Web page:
• Breed: 
    • "I expected the attribute 'Breed' in the data would give further information of the animal. The breed of the animal is important because it can provide a lot of information like the characteristics of the animal and the habits of the animal. ... First,  the combination of breed name and 'MIX' makes the attribute difficult to be classified into groups. For example, if I try to draw a bar chart for this attribute, most groups will only have one instance in it, which makes the users of the data hard to figure out how many different breeds inside the data. A better idea would be recording the dominent breed of the animal in the attribute 'Breed' and then adding a new attribute called 'Mixed' which contains two labels 'Yes' and 'No'."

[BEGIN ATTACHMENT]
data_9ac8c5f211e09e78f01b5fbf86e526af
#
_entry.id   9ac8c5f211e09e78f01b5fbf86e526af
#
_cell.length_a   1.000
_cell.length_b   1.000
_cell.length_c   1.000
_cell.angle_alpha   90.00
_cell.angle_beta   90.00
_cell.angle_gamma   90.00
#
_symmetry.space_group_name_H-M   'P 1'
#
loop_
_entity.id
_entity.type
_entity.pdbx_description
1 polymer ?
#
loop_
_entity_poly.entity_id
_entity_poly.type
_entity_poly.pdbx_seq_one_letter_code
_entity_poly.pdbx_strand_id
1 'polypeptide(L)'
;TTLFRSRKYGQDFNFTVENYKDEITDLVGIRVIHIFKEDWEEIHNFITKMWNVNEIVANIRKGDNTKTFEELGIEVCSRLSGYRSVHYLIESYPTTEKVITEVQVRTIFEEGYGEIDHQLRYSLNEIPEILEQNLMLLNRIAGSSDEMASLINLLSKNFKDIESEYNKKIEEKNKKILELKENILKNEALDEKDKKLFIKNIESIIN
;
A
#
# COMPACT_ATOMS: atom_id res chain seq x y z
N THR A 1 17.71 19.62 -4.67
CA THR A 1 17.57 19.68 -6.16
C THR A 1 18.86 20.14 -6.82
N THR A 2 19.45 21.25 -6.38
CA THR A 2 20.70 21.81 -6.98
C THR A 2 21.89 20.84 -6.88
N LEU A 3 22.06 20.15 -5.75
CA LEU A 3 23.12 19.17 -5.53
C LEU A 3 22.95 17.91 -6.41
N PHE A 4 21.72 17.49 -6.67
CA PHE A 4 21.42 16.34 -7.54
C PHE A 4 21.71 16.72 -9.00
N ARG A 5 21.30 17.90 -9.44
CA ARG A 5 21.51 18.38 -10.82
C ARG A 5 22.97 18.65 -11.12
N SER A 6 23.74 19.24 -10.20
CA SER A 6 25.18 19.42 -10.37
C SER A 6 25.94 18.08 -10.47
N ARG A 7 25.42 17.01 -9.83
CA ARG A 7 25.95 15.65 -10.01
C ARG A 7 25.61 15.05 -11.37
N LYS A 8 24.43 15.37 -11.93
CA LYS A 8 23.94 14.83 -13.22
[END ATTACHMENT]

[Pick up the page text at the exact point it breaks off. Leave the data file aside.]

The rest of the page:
• "Second, the order of the breeds across labels is not consistent, for example, 'DOMESTIC SH - SIAMESE' and 'SIAMESE - DOMESTIC SH' are basically the same label, however, due to the difference of the order, the two will be considered different labels."
    • Cat breeds missing at 97%! 
  • Location: 'I expected that I'd see a lot of variety in the "zip where found" data, and a lot of clustering around the "zip where placed" axis, since I assumed there were maybe a couple of shelter locations in the metro area. I actually found the opposite. The point were fairly centralized along the "where found" axis, and there was more dispersion for the "where placed" axis.' Explanation provided by another student: 'I expected the location data (latitude, longitude) to give more specificity than the zipcode information (Zip Where Found), but this was not the case. All the datapoints with a particular zipcode share the same latitude and longitude. This can be seen in the map as multiple placemarks overlap eachother.'